Did you see the part in the video where I said, "Half you you are going to tell me I'm doing it wrong, and the other half will find a more complicated way to do it?"You can use Spar urethane and do this every year, or...
Which product do you purchase and how much?You can use Spar urethane and do this every year, or use 2 part epoxy from https://www.westsystem.com/ and never do it again... Same prep, just paint on the epoxy, keep the oars above 60 degrees and it cures overnight. Make sure you buy the clear epoxy and not the translucent stuff if you wanna look at the oars wrapping.
For Sawyer oars, you can skip the sanding. Just adds extra work with no benefit.
For composite products, yes. Wood paddles and oars should be treated seasonally with a sanding, spar varnish, and stored upright. I've seen too many wood oars destroyed by leaving them in the boat over the winter, but that's more common with hard drift boat owners than rafters.
"Doryman" in plural would be a very small subset of "drift boat" owners in general. I'm certain you are correct, but any drive through any fishing town in the west will illustrate Gotty's point. I can count probably 50 DB's daily sitting in drive ways, following their trusty steeds (typically some form of Toyota truck or SUV) down the highway or sitting out in fields that are uncovered, collecting water and at this time of year ice (and are thusly frost wedging the chines apart or cracking the fiberglass). EVERY ONE has the oars strapped between the front and rear fishing seat sitting in the full glory of the almighty glowing ORB. The vast majority are glass or aluminum open "fly fishing" craft, owned by trustafarians that could give one grain of fly shit if their craft made it past the warranty date.... Daddy will just buy another.Well, I own 2 wooden dories, an 18 foot and a 14 foot, they and their oars are well taken care of in the winter, Oars inside, boats covered under a roof outside.. I actually don't know a Doryman who would mistreat his gear. Perhaps the fishermen in your locale don't care so much, but...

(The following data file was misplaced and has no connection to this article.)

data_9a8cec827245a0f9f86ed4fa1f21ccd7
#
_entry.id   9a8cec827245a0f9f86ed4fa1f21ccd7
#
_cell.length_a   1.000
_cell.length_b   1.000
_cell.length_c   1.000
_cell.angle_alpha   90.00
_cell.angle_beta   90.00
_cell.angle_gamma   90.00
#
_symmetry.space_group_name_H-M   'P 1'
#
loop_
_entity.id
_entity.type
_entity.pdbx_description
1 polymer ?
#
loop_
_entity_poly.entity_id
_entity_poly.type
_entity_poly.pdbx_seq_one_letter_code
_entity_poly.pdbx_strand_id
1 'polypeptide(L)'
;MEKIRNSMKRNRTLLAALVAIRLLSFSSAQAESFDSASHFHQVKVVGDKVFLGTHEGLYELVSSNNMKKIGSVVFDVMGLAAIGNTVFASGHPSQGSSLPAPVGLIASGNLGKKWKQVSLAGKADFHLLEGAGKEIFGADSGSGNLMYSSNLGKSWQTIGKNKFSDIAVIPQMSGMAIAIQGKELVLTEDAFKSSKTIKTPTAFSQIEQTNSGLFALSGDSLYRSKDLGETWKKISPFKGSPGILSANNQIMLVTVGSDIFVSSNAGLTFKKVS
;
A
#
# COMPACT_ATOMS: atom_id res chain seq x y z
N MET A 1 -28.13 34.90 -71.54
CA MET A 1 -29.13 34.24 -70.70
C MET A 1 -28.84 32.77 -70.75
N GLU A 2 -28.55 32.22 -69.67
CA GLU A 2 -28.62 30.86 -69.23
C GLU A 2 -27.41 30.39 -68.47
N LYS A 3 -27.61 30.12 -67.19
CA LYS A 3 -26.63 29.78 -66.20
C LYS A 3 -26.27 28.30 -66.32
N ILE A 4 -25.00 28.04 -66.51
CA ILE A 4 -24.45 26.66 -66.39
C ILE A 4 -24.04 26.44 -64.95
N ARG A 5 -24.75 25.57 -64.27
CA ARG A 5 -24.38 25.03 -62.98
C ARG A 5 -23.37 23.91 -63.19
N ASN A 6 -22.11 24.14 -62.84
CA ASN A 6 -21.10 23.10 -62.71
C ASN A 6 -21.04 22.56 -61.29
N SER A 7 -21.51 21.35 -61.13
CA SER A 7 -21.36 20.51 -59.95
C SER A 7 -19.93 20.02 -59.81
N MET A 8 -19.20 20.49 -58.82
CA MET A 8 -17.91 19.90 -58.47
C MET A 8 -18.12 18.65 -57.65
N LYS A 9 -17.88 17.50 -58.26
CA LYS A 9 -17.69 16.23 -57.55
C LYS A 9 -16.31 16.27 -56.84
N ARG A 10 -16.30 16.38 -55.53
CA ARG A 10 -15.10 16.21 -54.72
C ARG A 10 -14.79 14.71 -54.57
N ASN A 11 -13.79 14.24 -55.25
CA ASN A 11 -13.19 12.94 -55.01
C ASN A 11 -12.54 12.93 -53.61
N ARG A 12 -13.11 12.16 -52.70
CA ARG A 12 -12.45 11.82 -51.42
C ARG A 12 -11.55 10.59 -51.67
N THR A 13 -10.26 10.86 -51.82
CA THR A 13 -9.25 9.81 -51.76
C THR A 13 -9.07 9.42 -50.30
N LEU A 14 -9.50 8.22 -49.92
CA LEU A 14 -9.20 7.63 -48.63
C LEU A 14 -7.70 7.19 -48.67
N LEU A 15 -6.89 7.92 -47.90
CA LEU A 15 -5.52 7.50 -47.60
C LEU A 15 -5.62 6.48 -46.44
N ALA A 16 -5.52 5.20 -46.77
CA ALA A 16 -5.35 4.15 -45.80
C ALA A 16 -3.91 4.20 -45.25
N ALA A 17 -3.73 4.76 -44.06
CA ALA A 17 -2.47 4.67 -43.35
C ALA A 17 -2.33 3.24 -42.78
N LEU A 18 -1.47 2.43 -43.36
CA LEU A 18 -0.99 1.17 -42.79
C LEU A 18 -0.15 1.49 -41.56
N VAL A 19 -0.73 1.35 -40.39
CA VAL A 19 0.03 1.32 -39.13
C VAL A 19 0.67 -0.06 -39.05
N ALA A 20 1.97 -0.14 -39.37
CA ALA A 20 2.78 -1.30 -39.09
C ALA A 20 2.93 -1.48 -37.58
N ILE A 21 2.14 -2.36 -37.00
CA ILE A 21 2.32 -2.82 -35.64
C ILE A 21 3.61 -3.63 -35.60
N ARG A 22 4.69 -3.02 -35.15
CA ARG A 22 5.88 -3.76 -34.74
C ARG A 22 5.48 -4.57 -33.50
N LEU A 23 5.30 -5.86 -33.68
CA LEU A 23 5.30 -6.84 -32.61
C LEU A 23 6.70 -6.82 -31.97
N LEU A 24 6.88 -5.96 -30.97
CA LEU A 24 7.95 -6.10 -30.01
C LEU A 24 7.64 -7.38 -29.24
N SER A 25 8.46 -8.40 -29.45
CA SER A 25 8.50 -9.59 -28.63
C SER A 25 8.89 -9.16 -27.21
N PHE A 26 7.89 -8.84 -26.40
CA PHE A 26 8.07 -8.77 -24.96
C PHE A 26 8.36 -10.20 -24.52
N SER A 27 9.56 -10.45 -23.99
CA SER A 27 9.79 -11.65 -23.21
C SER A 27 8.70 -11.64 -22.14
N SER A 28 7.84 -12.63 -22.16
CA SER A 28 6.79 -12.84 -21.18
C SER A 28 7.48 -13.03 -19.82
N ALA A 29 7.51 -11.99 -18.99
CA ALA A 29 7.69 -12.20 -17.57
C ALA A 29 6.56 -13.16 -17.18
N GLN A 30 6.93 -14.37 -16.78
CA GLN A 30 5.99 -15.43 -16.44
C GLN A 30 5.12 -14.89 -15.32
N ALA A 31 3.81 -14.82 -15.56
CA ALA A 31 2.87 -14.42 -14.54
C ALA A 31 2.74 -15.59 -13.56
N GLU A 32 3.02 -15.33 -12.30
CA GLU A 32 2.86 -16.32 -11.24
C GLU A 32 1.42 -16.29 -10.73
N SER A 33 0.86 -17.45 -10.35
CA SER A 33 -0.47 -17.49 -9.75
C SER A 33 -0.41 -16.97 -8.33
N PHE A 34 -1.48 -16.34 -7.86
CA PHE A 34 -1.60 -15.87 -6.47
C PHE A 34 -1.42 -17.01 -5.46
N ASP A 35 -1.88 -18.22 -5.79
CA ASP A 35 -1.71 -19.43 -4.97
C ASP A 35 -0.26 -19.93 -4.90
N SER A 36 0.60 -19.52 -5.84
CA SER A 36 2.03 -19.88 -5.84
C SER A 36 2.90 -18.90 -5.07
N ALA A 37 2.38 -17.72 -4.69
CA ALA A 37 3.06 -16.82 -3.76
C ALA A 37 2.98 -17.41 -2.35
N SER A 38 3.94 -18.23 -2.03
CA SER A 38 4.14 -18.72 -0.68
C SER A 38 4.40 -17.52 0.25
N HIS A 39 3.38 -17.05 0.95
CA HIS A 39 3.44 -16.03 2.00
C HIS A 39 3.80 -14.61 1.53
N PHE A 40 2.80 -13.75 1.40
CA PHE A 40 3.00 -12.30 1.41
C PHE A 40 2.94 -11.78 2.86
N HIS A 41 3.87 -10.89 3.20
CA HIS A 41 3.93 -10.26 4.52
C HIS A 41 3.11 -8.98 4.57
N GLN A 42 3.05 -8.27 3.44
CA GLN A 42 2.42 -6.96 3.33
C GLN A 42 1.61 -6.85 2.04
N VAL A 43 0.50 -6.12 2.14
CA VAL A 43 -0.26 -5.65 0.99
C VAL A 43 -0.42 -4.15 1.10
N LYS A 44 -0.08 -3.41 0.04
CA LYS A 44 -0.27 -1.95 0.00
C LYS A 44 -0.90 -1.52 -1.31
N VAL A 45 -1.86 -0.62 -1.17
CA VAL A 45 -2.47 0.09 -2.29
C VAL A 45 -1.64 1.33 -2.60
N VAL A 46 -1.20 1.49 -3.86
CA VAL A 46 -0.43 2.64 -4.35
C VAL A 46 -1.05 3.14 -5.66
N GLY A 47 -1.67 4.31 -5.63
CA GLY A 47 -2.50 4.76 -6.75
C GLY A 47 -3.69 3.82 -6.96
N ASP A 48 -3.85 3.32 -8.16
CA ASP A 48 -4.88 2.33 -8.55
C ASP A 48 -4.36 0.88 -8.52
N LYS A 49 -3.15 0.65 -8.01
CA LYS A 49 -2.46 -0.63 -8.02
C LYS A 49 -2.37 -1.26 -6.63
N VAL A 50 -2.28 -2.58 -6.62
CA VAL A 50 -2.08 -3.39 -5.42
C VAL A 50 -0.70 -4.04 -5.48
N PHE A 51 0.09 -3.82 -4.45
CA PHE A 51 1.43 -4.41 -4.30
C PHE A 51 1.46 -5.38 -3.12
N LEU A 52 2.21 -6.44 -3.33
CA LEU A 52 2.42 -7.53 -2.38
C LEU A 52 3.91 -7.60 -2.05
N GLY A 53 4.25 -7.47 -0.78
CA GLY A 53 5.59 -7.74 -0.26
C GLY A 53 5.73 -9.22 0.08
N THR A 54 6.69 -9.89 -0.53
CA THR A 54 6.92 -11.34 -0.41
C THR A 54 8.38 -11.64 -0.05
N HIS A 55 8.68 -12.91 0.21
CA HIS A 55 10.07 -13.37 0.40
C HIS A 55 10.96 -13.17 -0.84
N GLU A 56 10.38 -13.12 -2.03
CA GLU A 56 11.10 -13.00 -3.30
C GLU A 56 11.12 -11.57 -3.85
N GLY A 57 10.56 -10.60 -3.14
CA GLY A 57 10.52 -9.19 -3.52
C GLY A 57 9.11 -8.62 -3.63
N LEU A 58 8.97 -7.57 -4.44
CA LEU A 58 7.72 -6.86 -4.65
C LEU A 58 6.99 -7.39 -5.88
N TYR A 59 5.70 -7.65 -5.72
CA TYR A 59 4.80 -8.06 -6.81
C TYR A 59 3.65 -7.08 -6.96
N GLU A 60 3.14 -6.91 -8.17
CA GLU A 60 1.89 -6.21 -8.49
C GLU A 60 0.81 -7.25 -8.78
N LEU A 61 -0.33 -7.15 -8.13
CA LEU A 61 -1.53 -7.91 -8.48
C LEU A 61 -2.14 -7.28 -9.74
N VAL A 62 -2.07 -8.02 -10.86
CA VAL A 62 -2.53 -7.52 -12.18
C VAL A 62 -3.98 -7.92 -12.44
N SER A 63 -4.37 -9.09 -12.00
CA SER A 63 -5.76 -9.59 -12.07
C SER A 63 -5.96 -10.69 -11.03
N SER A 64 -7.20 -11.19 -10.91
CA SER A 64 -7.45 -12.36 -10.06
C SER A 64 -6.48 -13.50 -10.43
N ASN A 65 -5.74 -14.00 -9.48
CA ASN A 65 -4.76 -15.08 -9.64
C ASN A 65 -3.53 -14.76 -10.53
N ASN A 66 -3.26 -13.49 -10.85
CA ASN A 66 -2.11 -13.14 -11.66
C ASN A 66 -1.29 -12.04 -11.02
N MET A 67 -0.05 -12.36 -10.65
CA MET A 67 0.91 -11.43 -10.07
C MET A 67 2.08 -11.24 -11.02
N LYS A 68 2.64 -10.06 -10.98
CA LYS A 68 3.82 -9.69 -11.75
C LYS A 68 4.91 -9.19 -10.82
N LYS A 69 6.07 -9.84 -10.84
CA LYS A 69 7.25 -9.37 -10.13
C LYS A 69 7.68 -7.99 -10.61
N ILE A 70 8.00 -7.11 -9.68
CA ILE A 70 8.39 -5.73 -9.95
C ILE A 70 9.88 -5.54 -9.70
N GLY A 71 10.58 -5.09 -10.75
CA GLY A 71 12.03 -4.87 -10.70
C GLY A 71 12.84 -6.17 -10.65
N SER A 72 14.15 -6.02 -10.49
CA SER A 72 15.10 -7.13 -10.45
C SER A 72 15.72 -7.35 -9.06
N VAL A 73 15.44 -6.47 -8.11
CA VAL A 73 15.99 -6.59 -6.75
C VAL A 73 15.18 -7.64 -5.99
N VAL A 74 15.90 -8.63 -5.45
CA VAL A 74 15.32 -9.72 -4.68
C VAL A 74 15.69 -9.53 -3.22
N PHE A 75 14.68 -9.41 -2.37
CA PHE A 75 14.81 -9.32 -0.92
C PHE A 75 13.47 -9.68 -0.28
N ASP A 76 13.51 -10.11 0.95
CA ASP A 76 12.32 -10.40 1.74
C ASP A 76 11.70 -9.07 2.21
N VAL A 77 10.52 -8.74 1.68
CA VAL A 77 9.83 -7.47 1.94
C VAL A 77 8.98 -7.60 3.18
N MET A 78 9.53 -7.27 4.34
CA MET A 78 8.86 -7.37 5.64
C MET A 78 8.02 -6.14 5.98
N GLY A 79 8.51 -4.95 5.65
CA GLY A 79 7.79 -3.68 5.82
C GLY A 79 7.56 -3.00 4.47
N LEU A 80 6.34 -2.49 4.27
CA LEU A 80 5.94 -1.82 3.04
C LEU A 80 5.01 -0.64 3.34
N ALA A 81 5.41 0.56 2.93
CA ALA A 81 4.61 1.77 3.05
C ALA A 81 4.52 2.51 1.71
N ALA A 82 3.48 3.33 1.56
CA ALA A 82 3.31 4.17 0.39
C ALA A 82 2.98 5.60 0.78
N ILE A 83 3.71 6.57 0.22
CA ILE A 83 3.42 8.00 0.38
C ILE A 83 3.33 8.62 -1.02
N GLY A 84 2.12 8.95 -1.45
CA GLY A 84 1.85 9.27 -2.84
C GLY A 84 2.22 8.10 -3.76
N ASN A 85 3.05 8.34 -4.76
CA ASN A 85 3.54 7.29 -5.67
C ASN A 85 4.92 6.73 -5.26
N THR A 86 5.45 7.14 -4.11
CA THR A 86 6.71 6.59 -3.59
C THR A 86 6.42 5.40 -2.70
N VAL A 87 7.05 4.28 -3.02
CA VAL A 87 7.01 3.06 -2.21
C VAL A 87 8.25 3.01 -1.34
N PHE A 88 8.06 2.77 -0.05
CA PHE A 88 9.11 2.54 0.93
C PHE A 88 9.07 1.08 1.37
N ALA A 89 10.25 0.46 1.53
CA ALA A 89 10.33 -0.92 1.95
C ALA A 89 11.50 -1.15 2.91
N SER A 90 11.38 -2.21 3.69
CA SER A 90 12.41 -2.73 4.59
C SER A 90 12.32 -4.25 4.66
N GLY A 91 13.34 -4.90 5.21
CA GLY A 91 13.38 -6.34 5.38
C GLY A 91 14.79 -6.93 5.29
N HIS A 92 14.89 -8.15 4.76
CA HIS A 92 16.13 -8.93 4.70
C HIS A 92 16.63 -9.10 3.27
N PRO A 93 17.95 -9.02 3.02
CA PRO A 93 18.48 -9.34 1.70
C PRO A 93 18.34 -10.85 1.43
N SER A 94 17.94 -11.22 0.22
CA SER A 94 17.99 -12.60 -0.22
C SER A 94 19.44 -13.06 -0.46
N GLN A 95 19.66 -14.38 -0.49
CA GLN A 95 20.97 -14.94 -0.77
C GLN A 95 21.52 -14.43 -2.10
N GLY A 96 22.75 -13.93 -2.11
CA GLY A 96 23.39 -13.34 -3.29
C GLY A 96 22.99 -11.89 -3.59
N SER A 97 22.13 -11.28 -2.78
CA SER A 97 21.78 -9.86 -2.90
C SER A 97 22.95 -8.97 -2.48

I use US Composites (because I had it on hand from another project) and would agree. it's a good, strong, budget epoxy, but it has some amine odor, and also blushes. Blush must be washed off with warm soapy water before a top finish.I use the 105 resin and the 207 clear hardener,
I buy it by the gallon but I think a quart would do 4 oars with some left over for other projects. It's got a decent shelf life, and the metering pumps they sell help immensely with mixing the proper quantities. It works well with fiberglass matting and is also good for laminating wood.
https://www.westsystem.com/coating-quantity/, it says will cover 90 to 105sf per quart for the initial coat, and if you want to put on build up coats it'll cover 120 it 135 sf. I'd recommend 3 coats, you can do that all in a day.
You can purchase similar products from US Composites and other suppliers but I like the westsystem as it has little smell to it compared to other products I've used.
Looks like this might be a route to follow, and I second sawyer's! I keep my oars inside when not on the boat though so UV degradation isn't an issue for me
LMK when those water wipers sell their Sawyer squaretops on Marketplace all cloudy and spidered. I'll refinish and flip them.Oh and yes, many of these are now fir shafts with carbon blades, this seems to be the new thing amongst the horde's of water whipers these days. GRRR, now I'm as grumpy as the Coloradan's pining the Great Pumpkins of the San Juan!
Well, I own 2 wooden dories, an 18 foot and a 14 foot, they and their oars are well taken care of in the winter, Oars inside, boats covered under a roof outside.. I actually don't know a Doryman who would mistreat his gear. Perhaps the fishermen in your locale don't care so much, but...
Hard boat = fiberglass and as the previous poster described. Wooden boat owners generally have a better understanding of how to maintain wood oars...
Interesting. I'm in Colorado, our fishermen on the Ark in large part keep their gear indoors, but then they aren't trust funders... Thanks for the clarification